• COVID-19 has exacerbated the tendency for investors to stick to established brands for fear of the unknown – placing emerging companies at a disadvantage.
  • Prospective investors don't have sufficient information to access this pool of talented entrepreneurs, who are often hindered by unconscious bias.
  • CircleUp's AI technology uses big data to shine a light on these companies – creating more equitable opportunities.

In the summer of 2020, COVID-19 continued to ravage the United States. Cases spiked in southern states. Companies underwent rounds of layoffs as retail businesses either limped along or collapsed under the weight of government restrictions. The country was suffering with no end to the pandemic in sight.

Yet venture capital seemed to move into comeback mode, particularly in the case of late-stage dealmaking. In Q3 of 2020, US companies raised a record number of $100M+ rounds, representing 54% of total venture funding. Meanwhile, first time financings fell to a record low of 5.5% as investors shifted their focus to existing portfolio companies or established brands with proven track records. In a period of extreme uncertainty, familiarity became a proxy for safety. While underrepresented entrepreneurs have long been overlooked in the venture capital ecosystem, this so-called “flight to quality” accentuated the divide between the haves and the have-nots.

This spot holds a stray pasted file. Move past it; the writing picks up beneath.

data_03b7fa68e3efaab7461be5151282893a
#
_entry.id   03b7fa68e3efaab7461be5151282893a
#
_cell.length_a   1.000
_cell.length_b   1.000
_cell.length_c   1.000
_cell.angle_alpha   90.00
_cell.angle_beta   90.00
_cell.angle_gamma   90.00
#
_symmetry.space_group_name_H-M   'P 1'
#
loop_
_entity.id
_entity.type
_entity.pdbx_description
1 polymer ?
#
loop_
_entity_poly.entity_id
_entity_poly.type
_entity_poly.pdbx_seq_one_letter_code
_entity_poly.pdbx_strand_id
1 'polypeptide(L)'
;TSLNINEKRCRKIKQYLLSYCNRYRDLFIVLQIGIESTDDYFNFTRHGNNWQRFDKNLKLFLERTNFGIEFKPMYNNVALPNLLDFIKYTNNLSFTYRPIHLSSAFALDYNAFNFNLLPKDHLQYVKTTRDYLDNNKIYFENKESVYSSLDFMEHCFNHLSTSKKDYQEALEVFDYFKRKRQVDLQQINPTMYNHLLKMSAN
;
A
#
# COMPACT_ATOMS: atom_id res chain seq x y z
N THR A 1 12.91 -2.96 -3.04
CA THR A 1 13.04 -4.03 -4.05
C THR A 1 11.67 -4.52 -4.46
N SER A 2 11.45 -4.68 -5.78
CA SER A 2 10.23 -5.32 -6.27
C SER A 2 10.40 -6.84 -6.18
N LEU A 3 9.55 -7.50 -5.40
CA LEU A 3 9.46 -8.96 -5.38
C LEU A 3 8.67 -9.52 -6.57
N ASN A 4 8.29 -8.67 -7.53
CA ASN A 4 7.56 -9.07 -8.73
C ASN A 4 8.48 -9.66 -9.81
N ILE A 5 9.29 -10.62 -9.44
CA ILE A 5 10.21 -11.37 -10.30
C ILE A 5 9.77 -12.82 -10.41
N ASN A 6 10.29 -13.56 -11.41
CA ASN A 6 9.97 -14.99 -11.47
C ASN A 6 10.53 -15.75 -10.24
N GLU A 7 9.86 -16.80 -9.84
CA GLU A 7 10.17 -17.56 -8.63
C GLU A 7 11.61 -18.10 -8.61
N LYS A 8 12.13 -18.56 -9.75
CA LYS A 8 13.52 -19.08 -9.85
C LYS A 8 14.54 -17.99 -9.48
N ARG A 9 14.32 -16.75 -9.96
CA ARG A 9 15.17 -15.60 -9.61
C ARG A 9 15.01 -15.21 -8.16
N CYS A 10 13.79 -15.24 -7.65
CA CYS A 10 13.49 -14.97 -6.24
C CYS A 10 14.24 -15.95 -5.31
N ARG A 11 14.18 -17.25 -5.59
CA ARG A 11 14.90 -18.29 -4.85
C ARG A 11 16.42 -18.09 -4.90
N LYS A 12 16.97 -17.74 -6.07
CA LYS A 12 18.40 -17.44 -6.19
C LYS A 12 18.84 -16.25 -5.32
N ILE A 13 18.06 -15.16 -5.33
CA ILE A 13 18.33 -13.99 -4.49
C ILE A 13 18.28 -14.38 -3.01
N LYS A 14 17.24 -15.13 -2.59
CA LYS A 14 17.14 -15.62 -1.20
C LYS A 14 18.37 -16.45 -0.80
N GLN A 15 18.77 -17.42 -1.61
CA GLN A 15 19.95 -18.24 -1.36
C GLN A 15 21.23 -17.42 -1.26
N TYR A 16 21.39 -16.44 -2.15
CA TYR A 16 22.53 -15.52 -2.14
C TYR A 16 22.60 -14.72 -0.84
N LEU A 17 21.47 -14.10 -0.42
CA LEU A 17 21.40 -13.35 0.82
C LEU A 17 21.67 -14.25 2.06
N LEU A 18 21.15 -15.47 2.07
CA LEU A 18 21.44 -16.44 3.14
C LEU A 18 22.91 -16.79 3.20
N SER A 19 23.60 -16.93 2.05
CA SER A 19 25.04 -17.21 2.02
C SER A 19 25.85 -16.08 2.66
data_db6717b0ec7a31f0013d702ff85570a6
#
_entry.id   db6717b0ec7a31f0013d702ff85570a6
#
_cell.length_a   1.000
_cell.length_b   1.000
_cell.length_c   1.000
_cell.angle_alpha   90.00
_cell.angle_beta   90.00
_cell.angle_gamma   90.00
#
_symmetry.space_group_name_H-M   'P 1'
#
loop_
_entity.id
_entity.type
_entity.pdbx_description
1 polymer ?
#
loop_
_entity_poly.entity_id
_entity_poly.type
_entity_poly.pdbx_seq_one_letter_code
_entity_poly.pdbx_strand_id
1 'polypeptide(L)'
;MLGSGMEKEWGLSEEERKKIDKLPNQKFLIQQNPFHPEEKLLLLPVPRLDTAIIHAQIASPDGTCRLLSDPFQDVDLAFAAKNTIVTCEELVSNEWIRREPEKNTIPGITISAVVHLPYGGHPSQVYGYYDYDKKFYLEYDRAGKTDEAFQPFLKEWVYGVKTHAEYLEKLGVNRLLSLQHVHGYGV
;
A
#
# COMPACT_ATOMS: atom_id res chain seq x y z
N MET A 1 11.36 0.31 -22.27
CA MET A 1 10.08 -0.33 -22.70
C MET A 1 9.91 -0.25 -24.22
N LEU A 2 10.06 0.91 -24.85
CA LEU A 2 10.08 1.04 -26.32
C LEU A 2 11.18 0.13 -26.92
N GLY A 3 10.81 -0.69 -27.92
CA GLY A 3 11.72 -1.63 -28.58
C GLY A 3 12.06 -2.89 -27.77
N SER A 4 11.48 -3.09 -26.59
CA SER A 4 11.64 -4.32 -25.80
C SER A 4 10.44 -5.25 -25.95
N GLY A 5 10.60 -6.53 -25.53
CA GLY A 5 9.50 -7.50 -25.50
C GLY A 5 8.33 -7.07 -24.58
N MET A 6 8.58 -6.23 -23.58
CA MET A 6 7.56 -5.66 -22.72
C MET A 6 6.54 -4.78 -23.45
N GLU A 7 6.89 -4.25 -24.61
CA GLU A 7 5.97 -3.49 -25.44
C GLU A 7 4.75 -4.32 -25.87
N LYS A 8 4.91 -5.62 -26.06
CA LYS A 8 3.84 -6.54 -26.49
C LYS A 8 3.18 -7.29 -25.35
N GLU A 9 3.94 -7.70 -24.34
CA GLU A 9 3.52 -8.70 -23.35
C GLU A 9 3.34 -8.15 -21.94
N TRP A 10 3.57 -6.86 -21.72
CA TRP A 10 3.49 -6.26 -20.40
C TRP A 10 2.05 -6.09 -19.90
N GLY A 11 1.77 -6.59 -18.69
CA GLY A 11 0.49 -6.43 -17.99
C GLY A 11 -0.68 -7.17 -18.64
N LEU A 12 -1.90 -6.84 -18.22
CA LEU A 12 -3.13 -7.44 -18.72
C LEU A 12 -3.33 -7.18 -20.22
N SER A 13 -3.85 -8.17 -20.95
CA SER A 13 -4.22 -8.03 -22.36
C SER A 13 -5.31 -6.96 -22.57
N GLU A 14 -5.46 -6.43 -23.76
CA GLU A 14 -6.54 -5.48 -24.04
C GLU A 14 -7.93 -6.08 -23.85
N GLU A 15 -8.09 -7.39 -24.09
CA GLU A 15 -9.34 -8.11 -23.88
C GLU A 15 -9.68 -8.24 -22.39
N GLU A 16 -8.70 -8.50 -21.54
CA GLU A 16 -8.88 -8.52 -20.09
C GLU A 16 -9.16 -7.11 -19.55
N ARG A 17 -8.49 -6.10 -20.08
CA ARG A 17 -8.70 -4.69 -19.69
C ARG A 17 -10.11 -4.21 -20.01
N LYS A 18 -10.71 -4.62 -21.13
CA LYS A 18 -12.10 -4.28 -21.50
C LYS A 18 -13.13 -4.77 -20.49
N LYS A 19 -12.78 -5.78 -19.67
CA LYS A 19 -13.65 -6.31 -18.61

But more large checks do not necessarily mean better quality – or greater opportunities. Even before the world went remote, investors plucked from a narrow universe of private companies for two key reasons: they rely on asymmetric information (lacking transparency) and highly manual processes (lacking efficiency). The inevitable outcome is decisions based on personal networks, heuristics and unintended bias. This is a structural problem that not only creates a massive opportunity gap for investors; it often denies otherwise talented entrepreneurs the resources they need to grow their businesses.

Barriers to private equity perpetuate lack of diversity

Funding trends throughout the pandemic underscore this opportunity gap. In the first three quarters of 2020, total deal value for female-founded companies dropped 31%, vs. the 18% decline across all US venture rounds. Further, female-founded companies received only 13% of all venture dollars deployed during that time, down from 15.5% in 2019. And despite the fact that Black people and Latinos make up 32% of the US population, companies founded by members of those demographic groups raised only 2.6% of US venture funding over the same period.

These statistics cannot be separated from the lack of diversity in venture itself. In the US, women comprise just 12% of decision-making roles at firms with $25M+ AUM, while only 3% of venture investment partners are Latino and another 3% are Black. The composition of decision-making teams is critical because human nature involves a predisposition to associate with similar people, known as homophily.